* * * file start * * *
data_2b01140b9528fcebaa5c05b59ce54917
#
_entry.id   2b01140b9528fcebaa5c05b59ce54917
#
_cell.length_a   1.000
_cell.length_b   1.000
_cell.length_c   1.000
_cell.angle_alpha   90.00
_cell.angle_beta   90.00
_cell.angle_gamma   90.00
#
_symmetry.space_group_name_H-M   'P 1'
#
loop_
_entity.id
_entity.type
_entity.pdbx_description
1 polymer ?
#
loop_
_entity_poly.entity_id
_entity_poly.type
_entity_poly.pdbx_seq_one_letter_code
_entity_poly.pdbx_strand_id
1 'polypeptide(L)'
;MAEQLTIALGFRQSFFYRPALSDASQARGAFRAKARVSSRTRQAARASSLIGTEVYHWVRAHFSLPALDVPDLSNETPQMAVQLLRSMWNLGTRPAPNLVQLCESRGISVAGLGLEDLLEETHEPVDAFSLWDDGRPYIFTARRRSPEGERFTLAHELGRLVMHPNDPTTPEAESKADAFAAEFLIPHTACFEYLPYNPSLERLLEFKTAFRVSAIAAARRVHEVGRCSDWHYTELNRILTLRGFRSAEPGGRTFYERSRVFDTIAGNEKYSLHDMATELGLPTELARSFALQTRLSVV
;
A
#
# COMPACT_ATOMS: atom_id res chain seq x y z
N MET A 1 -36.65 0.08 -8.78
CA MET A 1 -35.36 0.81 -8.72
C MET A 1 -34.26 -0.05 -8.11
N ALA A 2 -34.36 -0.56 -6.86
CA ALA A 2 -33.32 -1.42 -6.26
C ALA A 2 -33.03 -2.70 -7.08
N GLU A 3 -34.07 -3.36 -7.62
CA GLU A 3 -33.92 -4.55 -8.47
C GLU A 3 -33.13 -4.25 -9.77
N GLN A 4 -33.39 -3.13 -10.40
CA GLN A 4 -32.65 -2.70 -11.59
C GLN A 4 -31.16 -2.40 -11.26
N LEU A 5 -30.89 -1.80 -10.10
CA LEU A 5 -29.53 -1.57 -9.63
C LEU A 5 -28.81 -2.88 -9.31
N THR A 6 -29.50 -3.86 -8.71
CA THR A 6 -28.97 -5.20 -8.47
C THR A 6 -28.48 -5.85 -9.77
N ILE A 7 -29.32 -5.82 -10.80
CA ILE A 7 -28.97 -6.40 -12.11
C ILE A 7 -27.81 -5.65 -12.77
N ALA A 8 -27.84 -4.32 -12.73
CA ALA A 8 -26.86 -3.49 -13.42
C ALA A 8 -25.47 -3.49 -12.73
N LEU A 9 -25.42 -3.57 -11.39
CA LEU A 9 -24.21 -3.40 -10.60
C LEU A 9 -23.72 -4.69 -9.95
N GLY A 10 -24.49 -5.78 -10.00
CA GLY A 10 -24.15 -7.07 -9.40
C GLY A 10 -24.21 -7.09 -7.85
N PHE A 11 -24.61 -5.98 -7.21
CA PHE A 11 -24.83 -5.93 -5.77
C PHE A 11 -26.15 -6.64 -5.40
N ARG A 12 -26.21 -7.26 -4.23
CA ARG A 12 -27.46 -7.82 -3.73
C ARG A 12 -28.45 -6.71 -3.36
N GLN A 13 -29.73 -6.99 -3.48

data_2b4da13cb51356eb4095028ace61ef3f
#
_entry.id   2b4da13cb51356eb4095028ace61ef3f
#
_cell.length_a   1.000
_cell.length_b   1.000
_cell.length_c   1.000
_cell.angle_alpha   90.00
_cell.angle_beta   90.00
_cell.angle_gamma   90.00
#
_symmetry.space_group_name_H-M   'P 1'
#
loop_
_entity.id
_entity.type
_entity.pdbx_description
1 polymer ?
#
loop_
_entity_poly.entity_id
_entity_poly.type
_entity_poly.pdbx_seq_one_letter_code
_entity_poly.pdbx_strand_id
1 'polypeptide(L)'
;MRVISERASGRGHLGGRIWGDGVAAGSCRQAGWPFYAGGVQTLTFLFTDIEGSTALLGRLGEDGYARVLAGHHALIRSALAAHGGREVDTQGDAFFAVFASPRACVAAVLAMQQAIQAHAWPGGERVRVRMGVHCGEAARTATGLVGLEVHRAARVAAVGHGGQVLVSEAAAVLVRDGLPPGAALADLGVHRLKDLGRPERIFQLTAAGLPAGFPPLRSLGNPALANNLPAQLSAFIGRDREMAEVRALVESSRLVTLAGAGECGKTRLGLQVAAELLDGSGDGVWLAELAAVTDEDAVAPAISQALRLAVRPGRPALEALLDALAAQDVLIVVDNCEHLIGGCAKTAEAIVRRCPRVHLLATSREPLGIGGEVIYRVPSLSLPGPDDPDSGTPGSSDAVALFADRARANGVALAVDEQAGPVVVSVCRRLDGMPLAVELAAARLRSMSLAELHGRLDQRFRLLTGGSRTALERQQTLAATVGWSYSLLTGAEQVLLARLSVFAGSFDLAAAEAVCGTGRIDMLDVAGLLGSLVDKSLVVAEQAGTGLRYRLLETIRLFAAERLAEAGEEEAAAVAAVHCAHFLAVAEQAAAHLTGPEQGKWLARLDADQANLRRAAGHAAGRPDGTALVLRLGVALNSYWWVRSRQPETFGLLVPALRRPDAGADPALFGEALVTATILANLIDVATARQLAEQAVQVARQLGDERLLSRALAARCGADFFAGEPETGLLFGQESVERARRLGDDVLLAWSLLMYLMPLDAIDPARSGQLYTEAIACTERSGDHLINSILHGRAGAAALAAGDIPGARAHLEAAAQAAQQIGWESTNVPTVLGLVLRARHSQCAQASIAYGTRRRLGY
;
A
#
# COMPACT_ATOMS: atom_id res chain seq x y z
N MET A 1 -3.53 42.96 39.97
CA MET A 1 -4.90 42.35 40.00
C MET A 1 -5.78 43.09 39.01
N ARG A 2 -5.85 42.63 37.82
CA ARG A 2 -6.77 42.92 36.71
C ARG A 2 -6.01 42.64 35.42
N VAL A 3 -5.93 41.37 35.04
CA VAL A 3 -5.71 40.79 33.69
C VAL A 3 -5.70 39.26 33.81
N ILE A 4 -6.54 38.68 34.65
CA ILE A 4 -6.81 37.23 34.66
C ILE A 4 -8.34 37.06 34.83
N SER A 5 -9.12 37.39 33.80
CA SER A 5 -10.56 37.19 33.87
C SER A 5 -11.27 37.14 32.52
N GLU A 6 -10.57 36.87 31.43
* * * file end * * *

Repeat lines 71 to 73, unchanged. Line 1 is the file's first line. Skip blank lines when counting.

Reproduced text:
#
_cell.length_a   1.000
_cell.length_b   1.000